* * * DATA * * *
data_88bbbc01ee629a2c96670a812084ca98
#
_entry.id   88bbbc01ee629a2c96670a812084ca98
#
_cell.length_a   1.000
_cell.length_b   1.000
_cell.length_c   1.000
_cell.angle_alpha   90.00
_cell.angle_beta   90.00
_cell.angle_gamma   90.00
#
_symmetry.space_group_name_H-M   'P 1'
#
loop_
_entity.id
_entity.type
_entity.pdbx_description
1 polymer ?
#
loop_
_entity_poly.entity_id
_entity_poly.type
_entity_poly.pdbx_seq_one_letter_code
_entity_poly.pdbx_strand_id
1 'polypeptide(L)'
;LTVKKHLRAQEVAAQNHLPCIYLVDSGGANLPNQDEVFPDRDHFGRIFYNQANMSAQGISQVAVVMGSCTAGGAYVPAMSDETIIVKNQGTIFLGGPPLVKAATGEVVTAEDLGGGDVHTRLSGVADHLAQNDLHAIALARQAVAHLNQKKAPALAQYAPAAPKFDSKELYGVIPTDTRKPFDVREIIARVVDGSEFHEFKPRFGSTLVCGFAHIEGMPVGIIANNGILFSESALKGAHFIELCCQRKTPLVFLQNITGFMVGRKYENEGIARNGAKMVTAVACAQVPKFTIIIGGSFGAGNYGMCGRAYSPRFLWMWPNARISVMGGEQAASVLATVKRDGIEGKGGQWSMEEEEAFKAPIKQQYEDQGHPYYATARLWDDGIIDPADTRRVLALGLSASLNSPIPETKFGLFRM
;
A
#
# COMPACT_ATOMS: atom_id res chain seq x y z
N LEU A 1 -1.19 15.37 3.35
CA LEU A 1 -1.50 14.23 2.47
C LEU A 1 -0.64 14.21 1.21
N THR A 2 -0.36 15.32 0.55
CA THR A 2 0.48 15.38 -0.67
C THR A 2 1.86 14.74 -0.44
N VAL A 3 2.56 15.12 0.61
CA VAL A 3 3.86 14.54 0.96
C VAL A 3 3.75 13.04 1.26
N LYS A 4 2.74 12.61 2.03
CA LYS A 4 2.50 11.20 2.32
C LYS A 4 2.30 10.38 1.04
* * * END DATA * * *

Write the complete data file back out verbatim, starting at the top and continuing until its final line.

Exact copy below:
data_88bbbc01ee629a2c96670a812084ca98
#
_entry.id   88bbbc01ee629a2c96670a812084ca98
#
_cell.length_a   1.000
_cell.length_b   1.000
_cell.length_c   1.000
_cell.angle_alpha   90.00
_cell.angle_beta   90.00
_cell.angle_gamma   90.00
#
_symmetry.space_group_name_H-M   'P 1'
#
loop_
_entity.id
_entity.type
_entity.pdbx_description
1 polymer ?
#
loop_
_entity_poly.entity_id
_entity_poly.type
_entity_poly.pdbx_seq_one_letter_code
_entity_poly.pdbx_strand_id
1 'polypeptide(L)'
;LTVKKHLRAQEVAAQNHLPCIYLVDSGGANLPNQDEVFPDRDHFGRIFYNQANMSAQGISQVAVVMGSCTAGGAYVPAMSDETIIVKNQGTIFLGGPPLVKAATGEVVTAEDLGGGDVHTRLSGVADHLAQNDLHAIALARQAVAHLNQKKAPALAQYAPAAPKFDSKELYGVIPTDTRKPFDVREIIARVVDGSEFHEFKPRFGSTLVCGFAHIEGMPVGIIANNGILFSESALKGAHFIELCCQRKTPLVFLQNITGFMVGRKYENEGIARNGAKMVTAVACAQVPKFTIIIGGSFGAGNYGMCGRAYSPRFLWMWPNARISVMGGEQAASVLATVKRDGIEGKGGQWSMEEEEAFKAPIKQQYEDQGHPYYATARLWDDGIIDPADTRRVLALGLSASLNSPIPETKFGLFRM
;
A
#
# COMPACT_ATOMS: atom_id res chain seq x y z
N LEU A 1 -1.19 15.37 3.35
CA LEU A 1 -1.50 14.23 2.47
C LEU A 1 -0.64 14.21 1.21
N THR A 2 -0.36 15.32 0.55
CA THR A 2 0.48 15.38 -0.67
C THR A 2 1.86 14.74 -0.44
N VAL A 3 2.56 15.12 0.61
CA VAL A 3 3.86 14.54 0.96
C VAL A 3 3.75 13.04 1.26
N LYS A 4 2.74 12.61 2.03
CA LYS A 4 2.50 11.20 2.32
C LYS A 4 2.30 10.38 1.04